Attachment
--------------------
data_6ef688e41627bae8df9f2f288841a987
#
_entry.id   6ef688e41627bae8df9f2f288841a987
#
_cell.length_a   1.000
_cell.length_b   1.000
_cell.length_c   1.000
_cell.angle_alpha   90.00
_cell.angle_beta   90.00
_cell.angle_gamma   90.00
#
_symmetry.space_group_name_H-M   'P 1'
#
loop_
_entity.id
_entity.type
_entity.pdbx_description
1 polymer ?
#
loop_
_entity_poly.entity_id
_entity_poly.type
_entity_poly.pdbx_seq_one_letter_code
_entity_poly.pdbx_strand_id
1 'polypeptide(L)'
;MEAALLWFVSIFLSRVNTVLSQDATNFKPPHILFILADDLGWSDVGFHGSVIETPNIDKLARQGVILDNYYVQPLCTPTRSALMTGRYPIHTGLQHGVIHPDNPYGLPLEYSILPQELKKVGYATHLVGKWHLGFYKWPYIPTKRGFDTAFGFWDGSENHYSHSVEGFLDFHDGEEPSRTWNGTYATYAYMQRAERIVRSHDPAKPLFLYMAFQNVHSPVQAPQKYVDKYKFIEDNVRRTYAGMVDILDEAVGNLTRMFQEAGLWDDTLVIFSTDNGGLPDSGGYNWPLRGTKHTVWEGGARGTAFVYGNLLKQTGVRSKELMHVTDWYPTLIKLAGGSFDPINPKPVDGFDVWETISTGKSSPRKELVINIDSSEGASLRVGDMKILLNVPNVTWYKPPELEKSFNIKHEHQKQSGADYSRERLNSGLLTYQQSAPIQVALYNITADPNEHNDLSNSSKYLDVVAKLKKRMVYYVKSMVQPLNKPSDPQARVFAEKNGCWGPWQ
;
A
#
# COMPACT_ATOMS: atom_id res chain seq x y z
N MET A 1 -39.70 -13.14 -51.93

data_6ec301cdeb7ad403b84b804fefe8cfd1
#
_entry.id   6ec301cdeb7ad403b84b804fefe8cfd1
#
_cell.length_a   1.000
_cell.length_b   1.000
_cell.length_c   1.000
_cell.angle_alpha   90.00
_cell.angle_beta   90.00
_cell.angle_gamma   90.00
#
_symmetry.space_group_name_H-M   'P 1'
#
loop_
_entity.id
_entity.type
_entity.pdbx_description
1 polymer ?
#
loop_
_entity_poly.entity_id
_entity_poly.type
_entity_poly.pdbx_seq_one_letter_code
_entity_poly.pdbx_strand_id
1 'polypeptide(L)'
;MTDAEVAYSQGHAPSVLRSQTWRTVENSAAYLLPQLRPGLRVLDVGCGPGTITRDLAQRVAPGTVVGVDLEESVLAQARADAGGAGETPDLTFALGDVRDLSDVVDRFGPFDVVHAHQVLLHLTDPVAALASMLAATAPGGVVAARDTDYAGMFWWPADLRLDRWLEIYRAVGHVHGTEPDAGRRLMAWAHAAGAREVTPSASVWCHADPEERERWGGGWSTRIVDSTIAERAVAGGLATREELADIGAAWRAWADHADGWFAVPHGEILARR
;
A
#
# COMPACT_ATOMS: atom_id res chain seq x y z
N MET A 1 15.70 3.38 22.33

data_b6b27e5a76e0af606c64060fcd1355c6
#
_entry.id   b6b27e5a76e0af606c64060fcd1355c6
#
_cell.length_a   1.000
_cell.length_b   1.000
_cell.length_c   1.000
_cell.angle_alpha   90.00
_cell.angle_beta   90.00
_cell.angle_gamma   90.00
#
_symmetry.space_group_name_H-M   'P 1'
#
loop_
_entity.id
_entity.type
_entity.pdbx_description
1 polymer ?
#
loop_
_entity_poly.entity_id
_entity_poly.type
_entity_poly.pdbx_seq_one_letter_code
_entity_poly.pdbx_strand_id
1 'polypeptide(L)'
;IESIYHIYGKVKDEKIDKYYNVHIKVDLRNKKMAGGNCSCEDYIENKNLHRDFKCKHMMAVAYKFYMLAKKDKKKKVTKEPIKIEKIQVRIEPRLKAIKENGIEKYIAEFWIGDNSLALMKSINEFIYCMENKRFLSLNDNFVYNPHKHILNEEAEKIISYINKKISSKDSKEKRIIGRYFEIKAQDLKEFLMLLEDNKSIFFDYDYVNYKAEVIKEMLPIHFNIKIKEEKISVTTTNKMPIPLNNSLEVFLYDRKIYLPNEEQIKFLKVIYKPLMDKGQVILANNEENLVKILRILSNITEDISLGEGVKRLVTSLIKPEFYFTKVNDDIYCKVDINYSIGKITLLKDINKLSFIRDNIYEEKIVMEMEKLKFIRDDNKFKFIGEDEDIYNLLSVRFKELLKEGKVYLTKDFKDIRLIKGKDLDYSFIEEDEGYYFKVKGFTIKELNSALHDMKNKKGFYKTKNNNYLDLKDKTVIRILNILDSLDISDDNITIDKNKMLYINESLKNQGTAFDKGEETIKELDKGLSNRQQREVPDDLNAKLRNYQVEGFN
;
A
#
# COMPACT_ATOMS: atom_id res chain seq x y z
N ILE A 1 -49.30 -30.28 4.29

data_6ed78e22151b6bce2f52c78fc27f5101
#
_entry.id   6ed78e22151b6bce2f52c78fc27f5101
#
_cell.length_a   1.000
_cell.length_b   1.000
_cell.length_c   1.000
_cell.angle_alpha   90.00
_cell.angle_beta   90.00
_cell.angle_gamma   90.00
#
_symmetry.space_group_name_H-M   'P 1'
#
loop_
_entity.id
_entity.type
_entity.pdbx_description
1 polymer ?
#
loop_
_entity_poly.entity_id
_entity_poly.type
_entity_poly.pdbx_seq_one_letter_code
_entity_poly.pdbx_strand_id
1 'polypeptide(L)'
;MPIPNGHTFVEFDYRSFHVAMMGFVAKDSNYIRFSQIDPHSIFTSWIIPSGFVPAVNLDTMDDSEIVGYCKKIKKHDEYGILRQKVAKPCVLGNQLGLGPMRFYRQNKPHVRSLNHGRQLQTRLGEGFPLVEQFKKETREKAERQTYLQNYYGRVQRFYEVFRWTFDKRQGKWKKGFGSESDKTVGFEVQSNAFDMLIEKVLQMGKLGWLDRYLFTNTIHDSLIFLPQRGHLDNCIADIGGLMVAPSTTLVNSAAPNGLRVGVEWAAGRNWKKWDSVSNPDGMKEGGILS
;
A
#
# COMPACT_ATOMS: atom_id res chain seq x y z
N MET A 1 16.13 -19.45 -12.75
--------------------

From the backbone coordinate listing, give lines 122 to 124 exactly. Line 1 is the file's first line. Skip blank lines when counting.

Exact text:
#
# COMPACT_ATOMS: atom_id res chain seq x y z
N MET A 1 16.13 -19.45 -12.75